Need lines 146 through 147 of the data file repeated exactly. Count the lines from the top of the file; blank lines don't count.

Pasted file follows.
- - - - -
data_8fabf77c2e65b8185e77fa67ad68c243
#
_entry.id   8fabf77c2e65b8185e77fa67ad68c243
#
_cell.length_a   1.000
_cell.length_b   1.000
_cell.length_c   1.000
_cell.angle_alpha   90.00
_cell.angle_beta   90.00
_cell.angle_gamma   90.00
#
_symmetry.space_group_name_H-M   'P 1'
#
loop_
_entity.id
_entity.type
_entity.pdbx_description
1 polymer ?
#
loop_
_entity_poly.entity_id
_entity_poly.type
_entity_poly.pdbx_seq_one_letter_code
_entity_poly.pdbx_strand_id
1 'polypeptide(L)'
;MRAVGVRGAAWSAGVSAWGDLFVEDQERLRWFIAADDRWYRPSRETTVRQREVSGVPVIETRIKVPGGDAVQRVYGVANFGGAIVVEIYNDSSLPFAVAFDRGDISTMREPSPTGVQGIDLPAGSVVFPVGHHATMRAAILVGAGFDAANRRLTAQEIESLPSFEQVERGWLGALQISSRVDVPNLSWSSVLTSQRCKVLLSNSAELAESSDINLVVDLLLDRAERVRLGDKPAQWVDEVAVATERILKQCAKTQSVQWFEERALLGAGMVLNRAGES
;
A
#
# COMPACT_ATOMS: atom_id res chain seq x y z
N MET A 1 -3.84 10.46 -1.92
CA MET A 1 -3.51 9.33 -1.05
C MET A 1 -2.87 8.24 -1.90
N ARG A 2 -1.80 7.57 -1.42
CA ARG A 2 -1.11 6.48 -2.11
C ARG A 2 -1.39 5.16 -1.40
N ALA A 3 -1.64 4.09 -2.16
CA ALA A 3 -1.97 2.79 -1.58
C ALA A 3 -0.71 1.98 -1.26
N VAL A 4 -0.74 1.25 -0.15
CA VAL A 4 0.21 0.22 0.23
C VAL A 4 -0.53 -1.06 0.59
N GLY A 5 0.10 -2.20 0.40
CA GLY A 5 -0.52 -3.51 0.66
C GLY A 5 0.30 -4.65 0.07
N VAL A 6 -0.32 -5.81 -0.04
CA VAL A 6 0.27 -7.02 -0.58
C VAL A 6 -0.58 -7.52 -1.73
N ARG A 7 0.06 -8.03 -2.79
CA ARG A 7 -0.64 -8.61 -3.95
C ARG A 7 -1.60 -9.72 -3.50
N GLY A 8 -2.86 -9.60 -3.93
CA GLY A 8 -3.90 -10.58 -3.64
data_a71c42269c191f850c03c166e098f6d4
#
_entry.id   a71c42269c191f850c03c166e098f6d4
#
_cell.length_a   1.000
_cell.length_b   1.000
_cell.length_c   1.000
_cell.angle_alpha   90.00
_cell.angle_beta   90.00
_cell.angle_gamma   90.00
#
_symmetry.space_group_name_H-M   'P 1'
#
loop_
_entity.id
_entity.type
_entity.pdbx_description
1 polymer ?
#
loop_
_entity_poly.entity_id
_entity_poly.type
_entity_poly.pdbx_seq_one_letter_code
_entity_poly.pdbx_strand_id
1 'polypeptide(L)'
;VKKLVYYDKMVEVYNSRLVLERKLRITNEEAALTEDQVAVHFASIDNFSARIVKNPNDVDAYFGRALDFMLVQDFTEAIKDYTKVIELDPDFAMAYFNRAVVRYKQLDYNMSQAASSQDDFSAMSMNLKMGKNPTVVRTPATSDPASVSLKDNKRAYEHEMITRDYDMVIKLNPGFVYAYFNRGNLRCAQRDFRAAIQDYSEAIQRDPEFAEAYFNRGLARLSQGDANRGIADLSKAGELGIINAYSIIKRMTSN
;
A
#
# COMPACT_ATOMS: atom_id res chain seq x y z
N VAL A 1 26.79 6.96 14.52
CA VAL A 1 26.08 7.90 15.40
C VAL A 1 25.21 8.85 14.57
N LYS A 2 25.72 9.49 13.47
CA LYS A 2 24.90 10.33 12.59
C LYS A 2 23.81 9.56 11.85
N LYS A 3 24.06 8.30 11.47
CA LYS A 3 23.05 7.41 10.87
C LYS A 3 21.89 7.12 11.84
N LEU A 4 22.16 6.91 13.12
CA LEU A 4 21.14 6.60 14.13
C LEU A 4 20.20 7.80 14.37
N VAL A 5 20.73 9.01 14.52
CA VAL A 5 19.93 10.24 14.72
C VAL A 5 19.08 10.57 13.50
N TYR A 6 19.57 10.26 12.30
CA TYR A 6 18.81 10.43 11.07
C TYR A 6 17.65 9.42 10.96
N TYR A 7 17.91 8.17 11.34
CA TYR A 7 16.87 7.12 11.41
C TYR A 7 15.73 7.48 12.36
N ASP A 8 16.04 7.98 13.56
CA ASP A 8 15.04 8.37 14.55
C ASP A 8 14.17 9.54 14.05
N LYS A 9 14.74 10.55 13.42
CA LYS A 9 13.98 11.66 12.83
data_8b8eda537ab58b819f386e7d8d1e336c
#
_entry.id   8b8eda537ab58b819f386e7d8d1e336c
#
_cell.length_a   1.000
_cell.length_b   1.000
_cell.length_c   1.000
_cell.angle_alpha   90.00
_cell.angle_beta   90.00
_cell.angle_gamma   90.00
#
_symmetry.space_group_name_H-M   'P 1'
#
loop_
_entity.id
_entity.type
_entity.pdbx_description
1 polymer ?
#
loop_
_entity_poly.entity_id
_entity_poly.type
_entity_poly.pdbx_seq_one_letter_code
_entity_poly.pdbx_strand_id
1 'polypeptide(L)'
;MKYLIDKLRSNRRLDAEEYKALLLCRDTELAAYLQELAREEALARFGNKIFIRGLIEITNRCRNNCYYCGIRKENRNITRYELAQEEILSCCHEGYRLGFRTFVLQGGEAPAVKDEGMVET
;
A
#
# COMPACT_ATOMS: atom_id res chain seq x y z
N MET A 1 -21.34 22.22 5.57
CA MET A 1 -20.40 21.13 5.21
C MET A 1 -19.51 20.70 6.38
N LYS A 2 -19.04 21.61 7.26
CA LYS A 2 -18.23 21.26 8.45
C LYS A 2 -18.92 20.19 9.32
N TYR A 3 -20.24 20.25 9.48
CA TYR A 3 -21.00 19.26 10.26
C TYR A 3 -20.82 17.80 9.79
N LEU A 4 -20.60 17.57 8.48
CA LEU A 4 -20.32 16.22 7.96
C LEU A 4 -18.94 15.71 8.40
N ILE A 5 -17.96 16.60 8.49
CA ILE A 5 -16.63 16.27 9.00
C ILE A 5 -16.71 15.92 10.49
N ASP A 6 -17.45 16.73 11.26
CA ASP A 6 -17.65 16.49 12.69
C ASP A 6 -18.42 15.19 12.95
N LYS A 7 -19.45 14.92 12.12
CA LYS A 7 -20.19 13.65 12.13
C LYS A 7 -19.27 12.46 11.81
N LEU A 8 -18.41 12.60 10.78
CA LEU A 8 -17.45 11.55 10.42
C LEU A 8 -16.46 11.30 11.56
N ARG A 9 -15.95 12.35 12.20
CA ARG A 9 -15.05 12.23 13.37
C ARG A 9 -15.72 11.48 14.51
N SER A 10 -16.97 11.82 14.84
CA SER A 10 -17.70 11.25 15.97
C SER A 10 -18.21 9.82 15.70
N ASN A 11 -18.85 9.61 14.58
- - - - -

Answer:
N TYR A 3 -20.24 20.25 9.48
CA TYR A 3 -21.00 19.26 10.26